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Pastured colored broilers/DP birds without commercial feed?

post #1 of 9
Thread Starter 

Does anyone raise meat chickens without commercial feed? We'll be raising colored broilers and dual purpose cockerels on our pasture that has grains mixed in. We move their night shelters around and they are ranging from sunup to sundown. We're wondering if they'll get everything they need.

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Farmer Grammy, loving the good life and sharing it at:

The Homesteader School--practical how-to's for urban, suburban, and rural homesteaders

Homesteader Gifts Etsy Shop--gifts for chicken peeps, homesteaders, farmers, gardeners

Facebook: The Homesteader School

Twitter: @HomesteadSchool

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post #2 of 9

That is a huge question and one best answered by starting with a soil test and then samples of the forage checking protein levels. From there you could better determine where any shortfalls may be and what you need to supplement. We get soil and forage sampling done annually because of our dairy animals and it is not complicated or expensive. Even the best straight forage system is likely to slow the growth rate.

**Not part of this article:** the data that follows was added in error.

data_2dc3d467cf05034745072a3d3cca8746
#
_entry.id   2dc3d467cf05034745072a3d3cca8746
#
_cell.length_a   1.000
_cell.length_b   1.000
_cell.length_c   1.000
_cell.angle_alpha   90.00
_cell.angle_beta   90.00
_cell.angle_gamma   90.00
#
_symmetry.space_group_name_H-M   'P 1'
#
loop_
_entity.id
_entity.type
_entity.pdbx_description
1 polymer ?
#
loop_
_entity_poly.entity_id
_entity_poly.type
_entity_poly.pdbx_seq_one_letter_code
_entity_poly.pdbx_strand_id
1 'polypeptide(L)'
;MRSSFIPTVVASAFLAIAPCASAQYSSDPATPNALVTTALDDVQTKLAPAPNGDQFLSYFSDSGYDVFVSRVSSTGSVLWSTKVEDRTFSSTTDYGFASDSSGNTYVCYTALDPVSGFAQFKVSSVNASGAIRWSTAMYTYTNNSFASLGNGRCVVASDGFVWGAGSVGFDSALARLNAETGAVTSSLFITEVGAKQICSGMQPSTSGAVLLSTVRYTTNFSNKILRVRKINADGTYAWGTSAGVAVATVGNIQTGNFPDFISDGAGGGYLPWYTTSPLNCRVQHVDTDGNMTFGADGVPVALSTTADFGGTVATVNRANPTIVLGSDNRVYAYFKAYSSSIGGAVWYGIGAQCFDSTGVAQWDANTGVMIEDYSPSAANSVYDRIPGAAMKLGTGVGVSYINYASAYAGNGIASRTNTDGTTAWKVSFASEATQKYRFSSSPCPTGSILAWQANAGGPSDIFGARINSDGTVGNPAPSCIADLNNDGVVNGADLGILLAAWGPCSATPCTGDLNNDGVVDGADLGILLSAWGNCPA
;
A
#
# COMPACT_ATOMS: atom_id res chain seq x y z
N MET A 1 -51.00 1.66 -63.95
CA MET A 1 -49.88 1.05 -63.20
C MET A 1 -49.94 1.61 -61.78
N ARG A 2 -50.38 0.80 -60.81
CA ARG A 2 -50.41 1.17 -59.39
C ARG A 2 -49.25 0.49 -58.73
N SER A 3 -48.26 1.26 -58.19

"If you want to be happy for a year, win the lottery. If you want to be happy for a lifetime, love what you do."
Democracy is two wolves and a lamb voting on what to have for lunch. Liberty is a well-armed lamb contesting the vote.
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"If you want to be happy for a year, win the lottery. If you want to be happy for a lifetime, love what you do."
Democracy is two wolves and a lamb voting on what to have for lunch. Liberty is a well-armed lamb contesting the vote.
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post #3 of 9

We let the Rangers on pasture, but still give them feed.  I let the DP chooks run around willy-nilly in grass, eating bugs etc and still feed them and I'm not trying to fatten them up.

If I can't be a good example, I'll just have to be a horrible warning.